Three BMWs to buy, sell, or hold


When it comes to “The Ultimate Driving Machine,” BMW has spoiled us with enthusiast cars produced over the past several decades. From humble sedans to mid-engine supercars, BMW has just about done it all, but two things that vintage BMWs consistently deliver are an engaging driving experience and clever German engineering.

This is a companion discussion topic for the original entry at https://www.hagerty.com/articles-videos/articles/2017/12/05/bmws-to-buy-sell-hold


Ughhh I want a 2002 so badly. I drove an Inka Orange 2002 tii around an empty race track on Vancouver Island last year, and I have not been able to shake it. A beauty to look at, with its simple, crisp lines, but even more delightful to drive. One day…


It seems that the 1991-1997 E31 850i seems to be all the hype with the enthusiasts nowdays. Any projections on those cars, especially given the BMWs’ revival of the 8-series in the 2018?


I’ve owned 2 out of the 3 cars mentioned here. Haven’t owned an E24 but I have owned an E30 M3 and quite a few 2002s in the past.
I would say this article is a bit behind the curve. All three of those models have already jumped way up in value and so that "boat has already sailed."
The E31 8-Series is a very good call. Their values are still way low and a real "sleeper. With the impending launch of the long awaited new 8-Series they are now destined to become highly desirable.
Fortunately, I own a very low mileage 840Ci Sport! :blush:


I spend a lot of time and effort on the 2002 models, including the 2002tii. And while they built a lot of 2002s, the number of US-spec tiis is only about 7500.

Rust and accidents have claimed the majority of these models and the remaining numbers of exceptionally nice examples are appreciating rapidly. And despite the efforts of BMW to keep a stock of restoration parts there are shortages from ATE, Bosch, Getrag, ZF and Behr.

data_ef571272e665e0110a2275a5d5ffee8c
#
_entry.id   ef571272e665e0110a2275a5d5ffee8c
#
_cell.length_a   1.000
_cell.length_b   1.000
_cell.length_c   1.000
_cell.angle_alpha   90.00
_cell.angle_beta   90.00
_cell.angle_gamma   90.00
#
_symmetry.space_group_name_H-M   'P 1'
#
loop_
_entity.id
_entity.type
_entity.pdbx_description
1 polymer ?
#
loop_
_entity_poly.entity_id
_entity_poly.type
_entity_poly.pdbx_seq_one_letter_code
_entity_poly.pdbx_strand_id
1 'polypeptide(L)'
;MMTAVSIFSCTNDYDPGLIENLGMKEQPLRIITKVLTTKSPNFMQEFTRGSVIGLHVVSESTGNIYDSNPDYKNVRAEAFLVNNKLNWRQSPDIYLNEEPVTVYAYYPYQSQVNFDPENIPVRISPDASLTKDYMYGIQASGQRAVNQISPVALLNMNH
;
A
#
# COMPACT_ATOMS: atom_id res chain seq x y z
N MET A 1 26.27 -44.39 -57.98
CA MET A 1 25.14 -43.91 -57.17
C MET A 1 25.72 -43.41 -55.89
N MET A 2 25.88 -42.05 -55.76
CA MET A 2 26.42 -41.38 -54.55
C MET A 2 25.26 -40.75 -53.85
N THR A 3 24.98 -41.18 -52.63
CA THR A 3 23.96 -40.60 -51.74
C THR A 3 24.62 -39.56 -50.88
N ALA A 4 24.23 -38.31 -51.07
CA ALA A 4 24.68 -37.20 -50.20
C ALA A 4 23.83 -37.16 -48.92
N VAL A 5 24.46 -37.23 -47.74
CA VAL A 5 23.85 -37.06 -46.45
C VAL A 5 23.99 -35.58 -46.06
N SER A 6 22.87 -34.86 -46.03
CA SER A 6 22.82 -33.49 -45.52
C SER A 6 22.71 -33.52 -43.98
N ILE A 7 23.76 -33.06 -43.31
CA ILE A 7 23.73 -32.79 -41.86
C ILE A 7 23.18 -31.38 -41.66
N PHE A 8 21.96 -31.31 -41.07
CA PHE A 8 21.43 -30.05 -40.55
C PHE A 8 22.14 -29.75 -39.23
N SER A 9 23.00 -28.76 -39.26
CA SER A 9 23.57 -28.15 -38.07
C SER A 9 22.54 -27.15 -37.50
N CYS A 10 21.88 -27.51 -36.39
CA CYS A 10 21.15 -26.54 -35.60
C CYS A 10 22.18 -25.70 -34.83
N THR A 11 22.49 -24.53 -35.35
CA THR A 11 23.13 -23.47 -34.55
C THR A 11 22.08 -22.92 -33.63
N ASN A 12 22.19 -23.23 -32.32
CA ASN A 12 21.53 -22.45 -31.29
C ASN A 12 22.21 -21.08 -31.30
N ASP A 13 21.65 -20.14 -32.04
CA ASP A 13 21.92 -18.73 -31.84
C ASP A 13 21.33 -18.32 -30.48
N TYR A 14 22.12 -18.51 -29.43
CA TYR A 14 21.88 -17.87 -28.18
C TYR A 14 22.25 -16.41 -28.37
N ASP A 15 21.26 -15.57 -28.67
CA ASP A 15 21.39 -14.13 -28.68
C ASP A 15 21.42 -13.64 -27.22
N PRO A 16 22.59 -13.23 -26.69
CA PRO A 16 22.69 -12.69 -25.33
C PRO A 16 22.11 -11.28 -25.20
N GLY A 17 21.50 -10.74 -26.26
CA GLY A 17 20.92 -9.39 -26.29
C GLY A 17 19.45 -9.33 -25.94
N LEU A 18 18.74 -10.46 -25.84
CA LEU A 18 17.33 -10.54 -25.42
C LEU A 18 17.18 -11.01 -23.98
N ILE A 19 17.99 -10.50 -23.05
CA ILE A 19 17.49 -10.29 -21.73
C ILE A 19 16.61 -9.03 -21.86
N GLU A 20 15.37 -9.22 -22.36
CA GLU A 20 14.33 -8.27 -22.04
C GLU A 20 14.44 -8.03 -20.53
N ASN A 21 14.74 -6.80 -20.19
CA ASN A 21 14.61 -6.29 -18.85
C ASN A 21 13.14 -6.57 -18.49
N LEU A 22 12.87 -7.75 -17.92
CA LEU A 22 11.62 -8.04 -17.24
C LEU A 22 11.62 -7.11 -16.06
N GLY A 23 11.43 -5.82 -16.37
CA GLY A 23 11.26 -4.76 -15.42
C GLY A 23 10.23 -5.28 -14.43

Shortages lead to higher restoration costs and it’s very easy to get “upside-down” with your budget during the restoration process. Always buy the best one you can afford. I am often surprised how exceptional cars are overlooked and so-so cars are sold for high dollars.

My advice for prospective buyers (including private sales, auctions, auction websites like eBay): Get a PPI from a knowledgeable expert who knows the model intimately. It’s worth the time and expense.


I too am a longtime owner of 2 of these vehicles except mine have been E24 Eurospec models. With it’s high compression head, ported and polished intake and exhaust ports and Schrick racing cam, my “Euro 6” is faster off the line with it’s 12 valves and the added horse power from the racing cam will match an M6 any day. Plus the more sleek styling of the small Euro bumpers looks better than the M6’s. Near perfect shape Euro E24s are going for anywhere from $12-30K these days. I paid $6k for mine 20 years ago.

My “other” car is a 1974 E9 modified with a Motronic M30 engine/5-speed/LSD. It’s incredibly fun to drive.
I bristle at the idea of buying these for investments. They need to be DRIVEN to be fully appreciated! And both look better than anything BMW has to offer these days. The Euro 6 is my daily driver and always turns heads. So does the E9 when I take it out.


And here’s the E9


@viktoraccess It is pretty safe to say that there is pretty strong interest in the 8-Series from the 90s and it does appear that values are on the rise. It is something that the Hagerty Valuation Team has been researching as a future addition to the price guide at some point. Precise predictions are tough to pin down to a high degree of certainty, but I wouldn’t be surprised to see values increase as time goes on.


Ive got two e24 6ers and an e34 535i all with 5speeds. Its amusing how e31 people act like 8ers are the only cool bimmer there is at car shows. Plus that glove compartment is just …odd. Im working on putting a 6speed manual in my e39 540i wagon serious PITA but looking forward to it